Join us this Friday, November 14, 4-7 for our weekly Friday night wine tasting. This week we are featuring:
Orleans Hill Viognier
This classic Rhone variety is refreshingly crisp and light with a vibrant floral nose. It is cold fermented and sees no oak, accentuating its freshness and making it a great wine that pairs well with food. Food pairings Greek salad, grilled shrimp Orleans Hill Viognier is the only wine we produce that has sulfites. We do this to maintain clarity of color and the fresh character this variety is known for.
Nine Stones Barossa Valley Shiraz
The Barossa Valley is regarded as one of Australia’s most well renowned wine regions, producing some of the country’s most iconic wines. Following perfect growing season conditions prior to ripening a well-balanced crop set , warm, dry, sunny conditions pre vintage allowed the fruit to ripen gradually, harvested with perfect ripeness. A hand crafted wine made from selected fruit, showing great color depth and intensity with a well perfumed nose, dominated by black cherry, raspberry and spice, with underlying hints of mocha. On the palate, the wine is well structured with a persistent concentration of flavor and lingering finesse. Ready to drink now as a perfect accompaniment to all red meats and hearty chicken dishes, it will improve with cellar time.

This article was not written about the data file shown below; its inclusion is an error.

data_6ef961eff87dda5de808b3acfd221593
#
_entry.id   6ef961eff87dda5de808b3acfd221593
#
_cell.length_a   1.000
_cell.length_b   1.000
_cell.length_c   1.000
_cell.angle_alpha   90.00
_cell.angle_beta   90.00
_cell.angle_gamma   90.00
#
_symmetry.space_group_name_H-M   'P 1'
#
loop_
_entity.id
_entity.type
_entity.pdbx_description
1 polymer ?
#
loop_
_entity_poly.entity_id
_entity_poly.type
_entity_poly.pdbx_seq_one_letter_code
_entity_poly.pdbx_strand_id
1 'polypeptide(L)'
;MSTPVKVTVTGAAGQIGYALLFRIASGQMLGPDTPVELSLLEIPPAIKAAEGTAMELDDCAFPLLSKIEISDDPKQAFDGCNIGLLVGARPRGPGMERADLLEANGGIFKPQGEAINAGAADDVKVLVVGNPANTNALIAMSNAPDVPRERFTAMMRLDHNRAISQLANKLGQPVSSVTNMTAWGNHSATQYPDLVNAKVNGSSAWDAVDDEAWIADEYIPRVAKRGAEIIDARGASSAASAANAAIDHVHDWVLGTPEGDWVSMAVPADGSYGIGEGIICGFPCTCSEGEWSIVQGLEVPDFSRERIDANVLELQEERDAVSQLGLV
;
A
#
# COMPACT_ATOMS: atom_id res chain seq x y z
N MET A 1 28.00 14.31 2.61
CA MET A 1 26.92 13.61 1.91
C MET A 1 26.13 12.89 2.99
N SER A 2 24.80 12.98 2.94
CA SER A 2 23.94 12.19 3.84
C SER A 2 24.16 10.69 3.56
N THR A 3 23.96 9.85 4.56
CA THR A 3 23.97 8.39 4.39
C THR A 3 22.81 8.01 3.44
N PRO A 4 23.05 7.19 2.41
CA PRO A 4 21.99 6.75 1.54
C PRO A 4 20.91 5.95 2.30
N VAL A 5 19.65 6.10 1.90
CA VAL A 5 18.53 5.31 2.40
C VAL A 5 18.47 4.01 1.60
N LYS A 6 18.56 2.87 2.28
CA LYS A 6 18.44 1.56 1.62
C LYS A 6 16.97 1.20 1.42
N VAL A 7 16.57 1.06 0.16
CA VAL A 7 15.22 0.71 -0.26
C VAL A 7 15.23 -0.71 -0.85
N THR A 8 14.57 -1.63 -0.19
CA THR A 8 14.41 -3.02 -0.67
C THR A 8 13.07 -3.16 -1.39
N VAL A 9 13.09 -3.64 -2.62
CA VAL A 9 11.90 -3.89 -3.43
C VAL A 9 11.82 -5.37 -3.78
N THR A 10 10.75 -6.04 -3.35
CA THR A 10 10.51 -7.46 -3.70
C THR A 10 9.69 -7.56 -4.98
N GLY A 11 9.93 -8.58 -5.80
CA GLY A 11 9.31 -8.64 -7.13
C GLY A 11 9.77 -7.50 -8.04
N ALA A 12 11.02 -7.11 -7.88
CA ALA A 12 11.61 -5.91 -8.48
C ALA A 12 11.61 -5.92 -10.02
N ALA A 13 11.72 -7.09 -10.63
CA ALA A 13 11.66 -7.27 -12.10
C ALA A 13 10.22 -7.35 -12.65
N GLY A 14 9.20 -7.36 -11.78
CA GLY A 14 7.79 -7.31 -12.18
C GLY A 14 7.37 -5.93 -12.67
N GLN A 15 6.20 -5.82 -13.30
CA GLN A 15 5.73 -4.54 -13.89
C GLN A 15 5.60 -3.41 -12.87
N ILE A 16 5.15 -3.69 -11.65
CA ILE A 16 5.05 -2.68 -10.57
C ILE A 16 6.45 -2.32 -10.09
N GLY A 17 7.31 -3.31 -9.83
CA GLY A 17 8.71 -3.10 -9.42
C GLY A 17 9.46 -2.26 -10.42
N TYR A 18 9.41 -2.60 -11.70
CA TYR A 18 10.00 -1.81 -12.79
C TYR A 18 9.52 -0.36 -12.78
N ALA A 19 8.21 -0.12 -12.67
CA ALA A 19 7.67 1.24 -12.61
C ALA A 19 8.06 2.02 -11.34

Pale yellow, giving off light bubbles and crown making. Yeast touches in a fruity background of ripe apple, banana and pineapple. Good mouth tasting, with a light touch of sweetness, harmonious, fresh, elegant, tempting and with character. Gran Sarao cavas are always disgorged prior to shipment in order to offer all the fruitiness and freshness to the consumers. Disgorgement, or dégorgement in French, is a step in making Champagne and other bottle fermented sparkling wines. After the second fermentation the wine rests on the dead yeast cells (called “lees”) for a period of time, usually a minimum of 15 months for NV Champagne and a minimum of 3 years for vintage dated Champagnes (though most producers age for much longer then the minimum). This is called aging “sur lie”, or on the lees. Disgorgement is the process of taking these dead lees or sediment out of the bottle, so that when we buy the Champagne or sparkling wine it is crystal clear.